tar sands and oil shale failures
In Utah, six oil shale projects were planned that progressed to various stages of development. The six projects are described below (DOE 1981). From 1954 through 1990, several companies and governmental agencies drilled at least 200 oil shale exploration wells in the Uinta Basin and conducted Fischer assays on the oil shale core samples. In addition to the core samples, the USGS had an oil shale program from the late 1950s through the 1970s that collected cutting samples from more than 400 oil and gas wells penetrating the oil shale −bearing portion of the Green River Formation. Fischer assays also were conducted on those samples. Data on the thickness, depth, and Fischer assay information exist for the oil shale interval in the Parachute Creek Member of the Green River Formation from more than 600 wells spread across the Uinta Basin, but mainly from the southeastern quarter of the basin.
Geokinetics, Inc ., was originally organized in 1969 as a minerals development company; it was reorganized in 1972 as a joint venture with a group of independent oil companies to develop an in situ technique to extract shale oil. The company began design and cost studies of a horizontal modified in situ process in preparation for the anticipated Federal Prototype Oil Shale Lease Program sale. Small-scale pilot tests in steel retorts were carried out to simulate the horizontal process in 1974 and early 1975. Starting in April 1975, field tests of the in situ method were carried out, and by late 1976 the basic parameters for an in situ process were established. From 1977 through 1979, the process was scaled up substantially from early tests, and rock-breaking designs for the underground retorts were improved and tested. From 1980 through 1982, Geokinetics, funded in part by DOE, blasted 24 experimental underground retorts and tested them. These tests cumulatively produced 15,000 bbl of oil. By 1982, the company had settled on a 2,000-bbl/day design for its commercial retort and had acquired 30,000 acres of nonfederal leases, with an estimated resource of 1.7 million bbl of oil (averaging 20 gal/ton). Final OSTS PEIS A-20 Between 1972 and 1982, the company drilled at least 32 core holes on its leases in the Uinta Basin and conducted Fischer assays on oil shale samples from those wells.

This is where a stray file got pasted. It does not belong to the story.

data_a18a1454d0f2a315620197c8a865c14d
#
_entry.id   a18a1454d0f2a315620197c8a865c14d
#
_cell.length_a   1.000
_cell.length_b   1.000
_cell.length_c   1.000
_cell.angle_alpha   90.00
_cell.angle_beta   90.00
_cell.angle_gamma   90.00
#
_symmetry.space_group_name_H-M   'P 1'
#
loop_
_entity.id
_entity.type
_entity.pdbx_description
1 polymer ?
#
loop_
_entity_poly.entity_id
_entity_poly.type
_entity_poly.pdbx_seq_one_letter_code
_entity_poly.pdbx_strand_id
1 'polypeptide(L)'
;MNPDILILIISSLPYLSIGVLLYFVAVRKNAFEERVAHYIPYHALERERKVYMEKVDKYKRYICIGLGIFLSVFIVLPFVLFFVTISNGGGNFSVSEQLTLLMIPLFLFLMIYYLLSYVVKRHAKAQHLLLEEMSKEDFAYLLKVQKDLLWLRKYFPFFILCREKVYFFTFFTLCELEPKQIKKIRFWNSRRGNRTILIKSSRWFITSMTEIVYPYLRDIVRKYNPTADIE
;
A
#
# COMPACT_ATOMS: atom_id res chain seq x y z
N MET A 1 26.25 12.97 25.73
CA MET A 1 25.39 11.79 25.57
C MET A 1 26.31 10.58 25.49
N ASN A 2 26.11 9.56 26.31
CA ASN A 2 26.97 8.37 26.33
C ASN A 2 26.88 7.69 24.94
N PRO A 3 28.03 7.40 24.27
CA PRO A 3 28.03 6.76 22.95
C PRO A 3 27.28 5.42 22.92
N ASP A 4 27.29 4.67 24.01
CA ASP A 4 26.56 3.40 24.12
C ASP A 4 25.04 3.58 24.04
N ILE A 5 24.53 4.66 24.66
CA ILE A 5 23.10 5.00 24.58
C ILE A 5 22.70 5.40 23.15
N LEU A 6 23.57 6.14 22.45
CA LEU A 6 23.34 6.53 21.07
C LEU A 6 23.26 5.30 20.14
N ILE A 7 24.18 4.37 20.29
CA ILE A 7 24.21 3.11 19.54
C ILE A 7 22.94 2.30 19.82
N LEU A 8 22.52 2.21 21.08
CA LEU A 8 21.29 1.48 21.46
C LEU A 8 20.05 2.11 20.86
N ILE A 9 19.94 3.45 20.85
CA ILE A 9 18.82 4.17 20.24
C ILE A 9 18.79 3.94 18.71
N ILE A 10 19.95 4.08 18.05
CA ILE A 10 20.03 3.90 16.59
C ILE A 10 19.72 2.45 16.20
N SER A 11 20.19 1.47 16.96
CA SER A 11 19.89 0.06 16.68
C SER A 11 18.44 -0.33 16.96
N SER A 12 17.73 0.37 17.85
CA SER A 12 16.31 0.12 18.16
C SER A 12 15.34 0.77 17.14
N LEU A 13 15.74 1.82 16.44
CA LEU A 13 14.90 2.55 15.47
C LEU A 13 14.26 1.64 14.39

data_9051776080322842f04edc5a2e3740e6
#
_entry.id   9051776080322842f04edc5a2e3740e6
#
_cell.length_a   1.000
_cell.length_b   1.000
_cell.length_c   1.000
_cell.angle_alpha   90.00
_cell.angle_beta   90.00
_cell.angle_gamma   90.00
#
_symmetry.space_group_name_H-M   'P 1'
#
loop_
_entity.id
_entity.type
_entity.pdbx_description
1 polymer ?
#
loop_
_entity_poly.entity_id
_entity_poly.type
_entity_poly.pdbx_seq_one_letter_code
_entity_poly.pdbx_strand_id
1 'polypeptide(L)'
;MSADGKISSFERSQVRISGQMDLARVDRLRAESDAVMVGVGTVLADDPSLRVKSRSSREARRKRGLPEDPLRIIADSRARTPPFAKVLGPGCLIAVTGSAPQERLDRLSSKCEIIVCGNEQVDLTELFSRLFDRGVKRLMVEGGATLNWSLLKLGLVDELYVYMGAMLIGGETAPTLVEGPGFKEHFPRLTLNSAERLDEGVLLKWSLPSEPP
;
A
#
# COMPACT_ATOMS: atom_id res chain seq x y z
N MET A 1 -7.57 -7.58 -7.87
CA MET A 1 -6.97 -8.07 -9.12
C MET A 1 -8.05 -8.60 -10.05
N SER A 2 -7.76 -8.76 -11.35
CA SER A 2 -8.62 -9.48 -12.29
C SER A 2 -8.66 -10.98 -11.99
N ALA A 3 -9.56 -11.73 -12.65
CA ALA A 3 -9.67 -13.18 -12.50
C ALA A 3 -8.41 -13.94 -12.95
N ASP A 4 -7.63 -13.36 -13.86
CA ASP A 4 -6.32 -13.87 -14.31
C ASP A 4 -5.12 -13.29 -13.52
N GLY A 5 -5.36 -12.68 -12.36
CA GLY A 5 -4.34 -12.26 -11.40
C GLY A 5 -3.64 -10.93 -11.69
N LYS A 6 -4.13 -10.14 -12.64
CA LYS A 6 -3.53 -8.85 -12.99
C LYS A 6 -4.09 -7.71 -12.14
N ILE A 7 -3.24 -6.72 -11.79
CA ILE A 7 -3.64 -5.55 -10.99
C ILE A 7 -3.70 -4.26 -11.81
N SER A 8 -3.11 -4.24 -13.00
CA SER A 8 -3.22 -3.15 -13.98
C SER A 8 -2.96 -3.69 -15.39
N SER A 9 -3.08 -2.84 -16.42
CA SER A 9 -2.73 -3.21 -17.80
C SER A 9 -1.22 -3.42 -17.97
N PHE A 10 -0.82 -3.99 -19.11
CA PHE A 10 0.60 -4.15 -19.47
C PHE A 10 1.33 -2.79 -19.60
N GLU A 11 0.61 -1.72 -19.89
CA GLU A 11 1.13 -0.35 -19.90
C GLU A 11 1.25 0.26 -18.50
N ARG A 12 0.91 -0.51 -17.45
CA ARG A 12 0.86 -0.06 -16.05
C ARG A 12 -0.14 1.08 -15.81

Magic Circle Energy Corporation acquired the 76,000 acres of State of Utah leases composing the Cottonwood Wash properties from the Western Oil Shale Corporation in July 1980 through an exchange of stock. The Cottonwood Wash properties contained an estimated 2.1 billion bbl of oil with a grade in excess of 15 gal/ton, and at a depth between 1,500 and 2,000 ft. Magic Circle spent more than $1 million to perform feasibility studies, initiate permit applications, and perform initial coring for resource definition, mine design, and environmental evaluation, but no mine or plant construction or oil shale production took place on this project.
Paraho Development Corporation was organized in Grand Junction, Colorado, in 1971, to develop oil shale technology. The company acquired leases along the White River in Utah near the border with Colorado, but no work was performed on the property. The company conducted several retort research projects in Colorado with several other industry partners to achieve an oil recovery averaging 90% of the in-place oil. On the basis of this research, the company was contract ed by DOE to produce 100,000 bbl of shale oil. Paraho used the Anvil Points facility to conduct a 105-day continuous-stream operation in the late 1970s that produced the contracted amount of shale oil with 96% oil yields. The oil market deteriorated before a commercial plant could be permitted and built on the Utah leases.
Syntana-Utah was a joint venture of the Synthetic Oil Corporation and Quintana Minerals Corporation that was formed in late 1980. This venture acquired a State of Utah lease on Section 16, T9S, R25E, on which it planned to construct an underground mine and surface retort operation that could produce 24,500 tons/day of 25 gal/ton oil shale. Limited effort was spent identifying the depth, thickness, and grade of the oil shale to quantify the oil shale resource on the lease. Two, and perhaps more, drill holes were completed on the property to facilitate mine and retort engineering design.